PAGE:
Leaseholder Landlords and the Law

Leaseholder Landlords and the Law

7:00 AM, 8th September 2017, About 7 years ago 4

Text Size

This is the 11th post in my 2017 Legal Update series.

In most landlord & tenant situations where the landlord is a freeholder it is comparatively simple. You have a landlord. And a tenant.

However, if the landlord is himself a tenant under a long lease, it gets a bit more complicated. You will also have:

  • The freeholder, and often
  • The freeholder’s management company

How does this work in practice?

The answer is, not always as anticipated. If you rent a property under a long lease you have to be aware that you cannot always deal with it as if you were the freeholder. You are bound by the terms of your lease.

For example, your lease may prohibit subletting the property to tenants!

So, before you buy a flat as an investment property you need to check carefully the terms of the lease.

There has been a case, for example where the lease had a clause saying

“To use the flat as a private dwelling for the lessee and his family and for no other purpose

Which, the First Tier Tribunal held, meant it could not be rented out to tenants.

Another lease had the wording:

Not to use the premises hereby demised or permit the same to be used for any purpose whatsoever other than as a single private dwelling house in the occupation of the Lessee and his family.”

Which had a similar effect.  So be careful about this.

Then, even if you are using it as your home, you may find, like Ms Nemcova did in another case at the First Tier Tribunal, that you can’t let it out for weekends on Airbnb, because of the wording of the clause in the lease.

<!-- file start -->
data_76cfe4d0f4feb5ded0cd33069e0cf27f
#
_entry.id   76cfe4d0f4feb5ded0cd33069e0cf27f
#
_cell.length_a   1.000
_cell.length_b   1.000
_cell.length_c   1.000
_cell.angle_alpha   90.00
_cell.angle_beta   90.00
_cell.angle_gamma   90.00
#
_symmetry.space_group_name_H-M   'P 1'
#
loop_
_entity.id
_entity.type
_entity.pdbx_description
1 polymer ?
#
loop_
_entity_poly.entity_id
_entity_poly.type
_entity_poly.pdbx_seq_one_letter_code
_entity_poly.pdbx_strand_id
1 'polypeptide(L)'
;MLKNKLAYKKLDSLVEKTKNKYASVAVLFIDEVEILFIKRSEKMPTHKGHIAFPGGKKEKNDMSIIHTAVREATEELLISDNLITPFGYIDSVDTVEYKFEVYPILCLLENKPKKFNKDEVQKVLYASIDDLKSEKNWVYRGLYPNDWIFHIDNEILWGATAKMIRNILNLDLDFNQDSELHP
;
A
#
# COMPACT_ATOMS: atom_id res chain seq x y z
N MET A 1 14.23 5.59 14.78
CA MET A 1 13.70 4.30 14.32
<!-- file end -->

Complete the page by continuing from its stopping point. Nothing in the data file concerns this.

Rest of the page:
The problem about all of these is that, ultimately, if you carry on doing the prohibited thing, your landlord can forfeit your lease. Not something you will want to happen.

A question of repairs

Then there are issues about who is responsible for repair work. And can a landlord be held liable by their tenant for things which are actually the responsibility of the freeholder?

This issue came to a head in the recent case of Edwards v. Kumarasamy.

The Court of Appeal in that case basically found that the landlord was responsible for repairs to the exterior of the property even if the landlord had not been given notice and the repair in question was down to the freeholder.

To the relief of landlords and agents everywhere this decision was reversed by the Supreme Court who more or less re-instated the rule that landlords have to have been given notice of repairs before they are liable if they don’t do them.

However, that is not to say that problems will not arise in the future. So, make sure you keep yourself informed.

Further information:

Our 2017 Conference Course featured a talk by housing barrister Robert Brown specifically on leaseholder landlords and he discussed in greater detail the issues I have outlined above.

If you sign up for the course you will also get his comprehensive notes which include information about other issues he did not have time to discuss – in particular on service charges.

You will find more information about the Conference Course here.

There is also a certain amount of information on my Landlord Law site plus members can always ask me questions in the members forum.

You can find out more about Landlord Law here

On Monday, I will be looking at landlords repairing obligations.

To see all the articles in my series please Click Here

Tessa Shepperson is a specialist landlord & tenant lawyer and runs the popular Landlord Law online information service.

To see all the articles in my series please Click Here

Share This Article


terry sullivan

9:08 AM, 8th September 2017, About 7 years ago

leasehold has to go--it is a con


12:39 PM, 8th September 2017, About 7 years ago